Last editedApr 20202 min read
Are you confused when it comes to software licensing? There are three common models: perpetual license, subscription license, and annual license. Find out everything you need to know about the perpetual license model and see how it stacks up against annual and subscription-based licenses.
Perpetual license meaning
So, what is a perpetual license? Essentially, a perpetual license is the term used to describe the traditional method of purchasing software – you pay for the license upfront, and you have the right to use the software indefinitely. Depending on the specifics of the perpetual license agreement, you may also be entitled to download updates to the software and receive technical support, although often this is only provided for a set period (one to three years), after which you’ll have to pay. However, it’s possible that updates and support will be provided free of charge in perpetuity.
Generally speaking, perpetual licenses provide the best return on investment, and because it’s a large, one-time investment, they can often be purchased at a significant discount. However, it’s important to remember that with perpetual licenses, your business will carry most of the financial risk and you’ll be responsible for implementing upgrades and updates. Furthermore, some businesses may not have enough working capital to cover the upfront investment.
Perpetual license vs. subscription license
While perpetual licenses used to be the most common type of software licensing model, the move towards SaaS solutions and cloud-based software has made subscription-based licenses much more common. In short, a subscription license relates to a licensing model wherein users pay a monthly subscription fee to use the software. The fee includes technical support services and software updates and gives you the option to scale the service up or down, depending on your requirements.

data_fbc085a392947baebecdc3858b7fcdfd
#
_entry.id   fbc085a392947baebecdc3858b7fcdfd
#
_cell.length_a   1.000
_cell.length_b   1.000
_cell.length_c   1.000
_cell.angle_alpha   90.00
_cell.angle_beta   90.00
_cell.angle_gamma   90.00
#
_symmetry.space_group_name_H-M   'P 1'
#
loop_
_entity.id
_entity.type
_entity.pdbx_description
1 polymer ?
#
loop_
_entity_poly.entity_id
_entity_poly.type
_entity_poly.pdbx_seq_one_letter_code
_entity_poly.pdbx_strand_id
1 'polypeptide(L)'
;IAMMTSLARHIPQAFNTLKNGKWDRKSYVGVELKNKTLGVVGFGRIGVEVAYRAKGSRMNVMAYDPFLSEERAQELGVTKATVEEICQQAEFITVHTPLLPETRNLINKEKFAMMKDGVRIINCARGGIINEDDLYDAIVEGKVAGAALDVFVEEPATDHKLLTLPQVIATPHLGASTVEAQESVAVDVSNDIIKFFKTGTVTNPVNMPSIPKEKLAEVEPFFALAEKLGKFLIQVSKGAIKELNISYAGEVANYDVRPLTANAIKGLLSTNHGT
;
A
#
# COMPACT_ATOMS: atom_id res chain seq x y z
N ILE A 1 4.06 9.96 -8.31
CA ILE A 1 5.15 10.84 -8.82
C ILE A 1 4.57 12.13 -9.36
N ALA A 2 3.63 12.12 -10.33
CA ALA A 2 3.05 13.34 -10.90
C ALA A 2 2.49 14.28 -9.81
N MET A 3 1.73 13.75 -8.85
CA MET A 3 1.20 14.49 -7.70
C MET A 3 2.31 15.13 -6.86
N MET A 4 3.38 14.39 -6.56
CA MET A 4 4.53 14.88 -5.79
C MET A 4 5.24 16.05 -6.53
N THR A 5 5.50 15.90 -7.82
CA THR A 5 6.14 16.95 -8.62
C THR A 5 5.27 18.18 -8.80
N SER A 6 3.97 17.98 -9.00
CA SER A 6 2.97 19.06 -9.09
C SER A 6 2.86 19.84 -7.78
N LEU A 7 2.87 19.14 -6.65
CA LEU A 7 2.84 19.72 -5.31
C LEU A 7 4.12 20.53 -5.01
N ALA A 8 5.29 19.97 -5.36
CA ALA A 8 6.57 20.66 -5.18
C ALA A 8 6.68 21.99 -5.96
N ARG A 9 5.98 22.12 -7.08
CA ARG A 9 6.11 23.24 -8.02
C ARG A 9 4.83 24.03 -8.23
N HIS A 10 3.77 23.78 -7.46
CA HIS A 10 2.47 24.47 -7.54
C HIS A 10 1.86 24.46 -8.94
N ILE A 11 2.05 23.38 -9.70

When it comes to perpetual licenses vs. subscription licenses – or even perpetual licenses vs. SaaS more generally – subscription licenses have numerous benefits. Payments are spread evenly across your usage of the service and because upfront fees tend to be relatively small, almost any business can take advantage. In addition, the vendor is responsible for all updates and software maintenance, leaving you free to get on with running your business.
However, there are several downsides of perpetual licenses vs. subscription licenses to consider. Most importantly, you’ll never actually own anything and the longer you commit to a subscription license, the more you’ll end up paying.
Perpetual vs. annual license
Very simply, annual licenses allow customers to use the software for one year. After the year has elapsed, the customer won’t be entitled to use the software anymore unless they purchase a new license. Annual licenses are relatively similar to subscription licenses, and in some senses, could be considered the same thing, as you are essentially signing up for a year-long subscription to use the software. Consequently, the advantages and disadvantages of perpetual vs. annual licenses are much like the pros and cons associated with subscription software licenses.
What’s the best software licensing option?
Ultimately, the best software licensing option for your business depends on the specifics of your financial situation. How healthy is your business’s cash flow? Can you afford the upfront costs of a perpetual license? If you can, then a perpetual license may provide a better return on investment. By contrast, a subscription license has much lower upfront costs, so if you’re operating with limited working capital, it could be a more cost-effective option. It’s also important to remember that perpetual licenses have become less common as the subscription economy has grown, and in many cases, a subscription-based license will be the only option.
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